Those parenting philosophy debates often dominated much of our online conversations this year, and yet, they tend to overlook something very striking: that many parents, especially in lower income households, struggle with much more basic challenges every day, such as whether their kids will be safe from violence.
A new report by Pew Research Center,
which is based on a survey of more than 1,800 parents in the U.S. with children under 18, reveals "stark parenting divides" between lower and upper income families.
Just consider the dramatically different responses from parents when they were asked about concerns they might have for their children. Fifty-nine percent of parents in households with an income lower than $30,000 worried their child would be kidnapped versus 44% for parents with incomes $75,000 or more, and 47% of lower income parents feared their child would get shot compared to 22% of upper income parents.
"We went into it wondering where the fault lines were in American parenting. Is it really about philosophies or values or is there something else going on?" said Kim Parker, director of social trends research for the Pew Research Center.
"What we ended up finding was that really the major fault lines in parenting today tend to have less to do with those philosophical differences and maybe more to do with socioeconomic gaps, which are really sort of shaping and defining experience for a lot of parents and children."
For many parents who are economically struggling, their worries include their immediate neighborhood and the lack of access to after-school activities that many families in higher income households might take for granted. Thirty-three percent of parents with incomes lower than $30,000 rated their neighborhood as fair or poor versus 7% for higher income parents. Eighty-four percent of upper income parents said their children played sports and athletic activities, compared to 59% of parents with incomes under $30,000.
"Whether it be sports or music lessons or art classes or ballet or organizations like the Scouts, lower income kids are doing those things but ... it seemed from our survey findings that their access is probably more limited because those things take up valuable resources that might need to go towards rent or other more essential things," said Parker.
Another difference based on income stems from whether parents think too much parental involvement in a child's education can actually be a negative. While 54% of American parents say they can never be too involved in a child's education and 46% of parents of school-age children wish they could do more, there are significant differences when it comes to whether there are diminishing returns to all that parental involvement.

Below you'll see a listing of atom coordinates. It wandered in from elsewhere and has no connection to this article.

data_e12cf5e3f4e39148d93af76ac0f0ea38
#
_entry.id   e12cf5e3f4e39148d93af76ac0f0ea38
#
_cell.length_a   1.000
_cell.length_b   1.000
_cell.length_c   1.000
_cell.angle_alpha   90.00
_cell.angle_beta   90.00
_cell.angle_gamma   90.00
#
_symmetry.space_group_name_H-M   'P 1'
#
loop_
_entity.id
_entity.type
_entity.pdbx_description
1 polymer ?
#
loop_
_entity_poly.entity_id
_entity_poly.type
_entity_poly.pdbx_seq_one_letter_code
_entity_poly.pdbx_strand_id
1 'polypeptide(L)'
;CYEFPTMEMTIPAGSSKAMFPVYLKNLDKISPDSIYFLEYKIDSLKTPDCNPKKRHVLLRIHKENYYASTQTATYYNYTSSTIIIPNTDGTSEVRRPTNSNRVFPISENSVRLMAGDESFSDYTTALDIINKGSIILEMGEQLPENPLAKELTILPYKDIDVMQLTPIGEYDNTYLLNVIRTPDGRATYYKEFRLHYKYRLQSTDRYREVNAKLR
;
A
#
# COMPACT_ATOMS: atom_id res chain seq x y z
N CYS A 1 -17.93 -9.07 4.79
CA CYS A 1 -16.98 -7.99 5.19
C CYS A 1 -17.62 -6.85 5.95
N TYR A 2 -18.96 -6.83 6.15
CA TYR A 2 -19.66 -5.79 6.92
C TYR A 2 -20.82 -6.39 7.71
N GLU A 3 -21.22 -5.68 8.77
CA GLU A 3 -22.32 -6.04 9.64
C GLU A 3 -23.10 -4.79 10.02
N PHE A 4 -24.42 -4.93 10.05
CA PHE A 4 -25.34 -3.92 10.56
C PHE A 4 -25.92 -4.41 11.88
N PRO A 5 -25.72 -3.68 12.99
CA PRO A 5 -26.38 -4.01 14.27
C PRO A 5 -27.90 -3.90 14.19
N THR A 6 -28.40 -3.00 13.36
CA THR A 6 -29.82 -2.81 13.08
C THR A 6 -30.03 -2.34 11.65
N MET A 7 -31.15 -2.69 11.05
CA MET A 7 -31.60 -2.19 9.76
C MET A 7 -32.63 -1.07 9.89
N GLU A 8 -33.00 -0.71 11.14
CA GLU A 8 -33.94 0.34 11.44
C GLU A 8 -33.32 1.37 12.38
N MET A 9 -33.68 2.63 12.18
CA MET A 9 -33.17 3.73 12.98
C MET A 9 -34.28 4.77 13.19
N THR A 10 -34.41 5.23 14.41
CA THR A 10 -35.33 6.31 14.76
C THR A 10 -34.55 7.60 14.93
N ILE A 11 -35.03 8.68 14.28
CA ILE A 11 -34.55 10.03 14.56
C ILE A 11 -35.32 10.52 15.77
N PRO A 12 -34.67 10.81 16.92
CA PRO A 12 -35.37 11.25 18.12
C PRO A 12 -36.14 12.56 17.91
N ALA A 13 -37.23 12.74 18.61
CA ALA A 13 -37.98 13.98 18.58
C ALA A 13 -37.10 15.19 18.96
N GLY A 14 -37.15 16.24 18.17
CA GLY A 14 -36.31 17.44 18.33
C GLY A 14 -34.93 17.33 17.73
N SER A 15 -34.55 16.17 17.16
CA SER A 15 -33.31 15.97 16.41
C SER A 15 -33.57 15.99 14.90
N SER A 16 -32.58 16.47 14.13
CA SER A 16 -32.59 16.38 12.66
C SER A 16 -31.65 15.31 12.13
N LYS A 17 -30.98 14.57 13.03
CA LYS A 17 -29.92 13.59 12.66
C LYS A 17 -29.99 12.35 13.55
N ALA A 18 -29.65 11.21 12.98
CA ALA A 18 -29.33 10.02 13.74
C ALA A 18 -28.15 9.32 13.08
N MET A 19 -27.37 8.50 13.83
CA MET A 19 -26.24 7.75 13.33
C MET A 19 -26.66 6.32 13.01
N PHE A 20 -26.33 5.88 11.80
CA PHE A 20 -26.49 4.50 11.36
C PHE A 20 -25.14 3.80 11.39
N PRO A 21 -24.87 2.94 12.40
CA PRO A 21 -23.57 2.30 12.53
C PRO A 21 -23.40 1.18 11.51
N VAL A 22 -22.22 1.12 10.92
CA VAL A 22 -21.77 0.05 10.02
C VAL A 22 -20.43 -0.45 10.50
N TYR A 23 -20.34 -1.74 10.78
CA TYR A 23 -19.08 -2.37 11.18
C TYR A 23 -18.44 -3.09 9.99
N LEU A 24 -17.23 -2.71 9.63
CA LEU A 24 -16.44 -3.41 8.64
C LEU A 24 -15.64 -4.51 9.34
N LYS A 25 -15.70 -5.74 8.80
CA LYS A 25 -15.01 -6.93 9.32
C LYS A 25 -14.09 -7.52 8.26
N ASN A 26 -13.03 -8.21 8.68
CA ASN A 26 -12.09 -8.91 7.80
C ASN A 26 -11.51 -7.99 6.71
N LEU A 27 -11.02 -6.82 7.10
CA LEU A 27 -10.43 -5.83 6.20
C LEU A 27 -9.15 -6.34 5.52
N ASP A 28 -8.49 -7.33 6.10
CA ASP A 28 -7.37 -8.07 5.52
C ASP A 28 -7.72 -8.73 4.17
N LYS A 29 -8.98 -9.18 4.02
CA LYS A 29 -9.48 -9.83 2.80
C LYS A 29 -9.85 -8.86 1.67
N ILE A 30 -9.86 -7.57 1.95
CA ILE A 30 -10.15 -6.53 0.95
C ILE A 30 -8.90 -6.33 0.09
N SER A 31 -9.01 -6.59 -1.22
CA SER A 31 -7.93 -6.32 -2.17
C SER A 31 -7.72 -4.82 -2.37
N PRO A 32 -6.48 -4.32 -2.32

Fifty-nine percent of parents with family incomes of $75,000 or higher said too much parental involvement in education can be a bad thing versus just 23% of parents with incomes under $30,000 who feel that way.
It's hard to know the "why" behind this finding, said Parker, who added that it could be connected to the different school environments for children of lower and upper income households. If you are worried about your child's school and the neighborhood around it, it stands to reason you might think you can never be too involved in their education, whereas upper income and highly educated families may have less concerns about the safety of their children's school and may be more influenced by research, which encourages parents to let their children fail in order to build the resilience for success.
When it comes to discipline, spanking is the least commonly used method, with just 4% of parents saying they do it often, and 53% saying they never spank. However, the use of spanking varies across racial groups. Thirty-two percent of black parents say they often or sometimes use spanking to discipline kids, versus 19% of Hispanic and 14% of white parents who say they often or sometimes spank their kids.
But, despite some dramatic differences, there are many issues that unite parents, no matter our incomes, education, race or ethnic backgrounds. For instance, bullying is the top concern for parents, across income and racial and ethnic groups -- higher than concerns a child might be kidnapped, shot or attacked, suffering from anxiety or depression or doing drugs.
And when it comes to how they feel about their performance as parents, most feel they are doing a good job. Forty-six percent of parents with incomes less than $30,000 and the same number of parents with incomes $75,000 or higher say they are doing a very good job as parents.
But the group that thinks they are doing the best job? Millennial moms, who are 18 to 34, give themselves the highest marks, higher than Gen X moms and dads (ages 35 to 50) and boomer moms and dads (ages 51 to 69).
This comes after a report last year found that millennial moms were happier than other moms of other generations
and more satisfied with their jobs, their family finances and their partners.
"What's their secret?" asks this reporter, who happens to be a Gen X mom. Sounds like a future story!
What do you think are the top concerns of parents today? Share your thoughts with Kelly Wallace on Twitter @kellywallacetv or CNN Parents on Facebook